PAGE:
BOULDER, Colo.--With just two-and-a-half weeks on the job, Rick Kaplan, chief of the FCC's wireless telecommunications bureau, is still feeling his way around the agency. Nevertheless, he's already formed some opinions on certain hot-button topics such as making the most of the nation's finite supply of spectrum.
At an event hosted by the Atlas Institute and the University of Colorado's Silicon Flatirons Group, Kaplan said he believes one of the greatest challenges for his office is to figure out how to squeeze the most productivity out of existing spectrum. Although he would not comment directly on wholesale LTE provider LightSquared, which is embroiled in a controversy with the GPS industry over concerns that its network will interfere with GPS receivers, Kaplan said that often technology will stay the same unless it is pushed to become more efficient. "We need to make sure we aren't locking out valuable spectrum because of inefficient transmission," he said.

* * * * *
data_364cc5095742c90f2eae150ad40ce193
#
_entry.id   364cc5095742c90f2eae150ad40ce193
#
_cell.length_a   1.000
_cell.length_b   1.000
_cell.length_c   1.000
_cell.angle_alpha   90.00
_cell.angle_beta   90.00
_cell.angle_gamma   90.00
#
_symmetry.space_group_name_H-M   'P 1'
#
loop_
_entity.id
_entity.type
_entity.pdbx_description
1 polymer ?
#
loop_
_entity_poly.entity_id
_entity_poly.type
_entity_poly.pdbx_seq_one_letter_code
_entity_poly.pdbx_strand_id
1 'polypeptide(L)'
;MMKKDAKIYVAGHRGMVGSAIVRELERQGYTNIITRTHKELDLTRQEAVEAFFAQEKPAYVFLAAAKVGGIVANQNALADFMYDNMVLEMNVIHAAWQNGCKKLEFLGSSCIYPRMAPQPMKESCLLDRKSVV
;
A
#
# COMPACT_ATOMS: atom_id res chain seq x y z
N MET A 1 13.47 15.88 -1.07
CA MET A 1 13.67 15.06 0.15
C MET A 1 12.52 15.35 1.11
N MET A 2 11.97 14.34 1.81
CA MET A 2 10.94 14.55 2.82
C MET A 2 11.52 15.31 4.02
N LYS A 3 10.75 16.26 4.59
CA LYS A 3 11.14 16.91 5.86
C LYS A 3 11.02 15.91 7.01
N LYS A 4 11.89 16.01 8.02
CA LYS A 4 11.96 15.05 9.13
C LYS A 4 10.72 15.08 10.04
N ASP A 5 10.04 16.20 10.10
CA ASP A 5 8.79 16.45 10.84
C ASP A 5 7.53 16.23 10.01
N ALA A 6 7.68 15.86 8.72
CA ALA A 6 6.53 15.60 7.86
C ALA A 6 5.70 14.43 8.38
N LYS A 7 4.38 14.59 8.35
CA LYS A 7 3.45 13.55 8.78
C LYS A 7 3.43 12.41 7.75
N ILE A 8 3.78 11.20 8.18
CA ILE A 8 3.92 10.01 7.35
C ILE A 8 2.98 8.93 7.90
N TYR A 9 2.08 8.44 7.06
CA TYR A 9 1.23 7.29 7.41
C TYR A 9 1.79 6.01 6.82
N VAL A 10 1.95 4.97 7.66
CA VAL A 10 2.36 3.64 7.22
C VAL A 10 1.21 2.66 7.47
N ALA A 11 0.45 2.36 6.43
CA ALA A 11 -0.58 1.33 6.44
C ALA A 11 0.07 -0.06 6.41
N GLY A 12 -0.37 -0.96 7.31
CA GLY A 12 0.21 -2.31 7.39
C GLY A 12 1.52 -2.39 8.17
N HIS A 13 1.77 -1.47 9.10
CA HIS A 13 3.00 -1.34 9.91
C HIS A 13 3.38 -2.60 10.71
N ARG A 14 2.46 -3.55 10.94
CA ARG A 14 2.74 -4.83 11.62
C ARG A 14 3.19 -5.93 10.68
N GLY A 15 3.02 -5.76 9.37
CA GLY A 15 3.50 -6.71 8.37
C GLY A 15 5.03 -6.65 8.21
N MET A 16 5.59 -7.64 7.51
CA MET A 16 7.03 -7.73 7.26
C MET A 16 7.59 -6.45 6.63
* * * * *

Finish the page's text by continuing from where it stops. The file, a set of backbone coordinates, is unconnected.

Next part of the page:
He also noted that GPS receivers were built at a time when it wasn't necessary to be concerned about potential interference.
Another area Kaplan wants to explore in more depth is early termination fees. He said that he thinks operators may be using ETFs to lock consumers into staying with their current provider in ways that are anticompetitive.
When asked about the FCC's process for reviewing AT&T's (NYSE: T) proposed $39 billion acquisition of T-Mobile USA, Kaplan said that while he can't talk about merits of the merger, the FCC's goal is to look at how the acquisition will serve the public interest and how it will impact spectrum license holdings in specific markets. "Our goal is to move expeditiously. We don't want to hold someone up," he said.
Kaplan replaced Ruth Milkman as WTB chief last month after Milkman left to take on new responsibilities in the Office of the Chairman.
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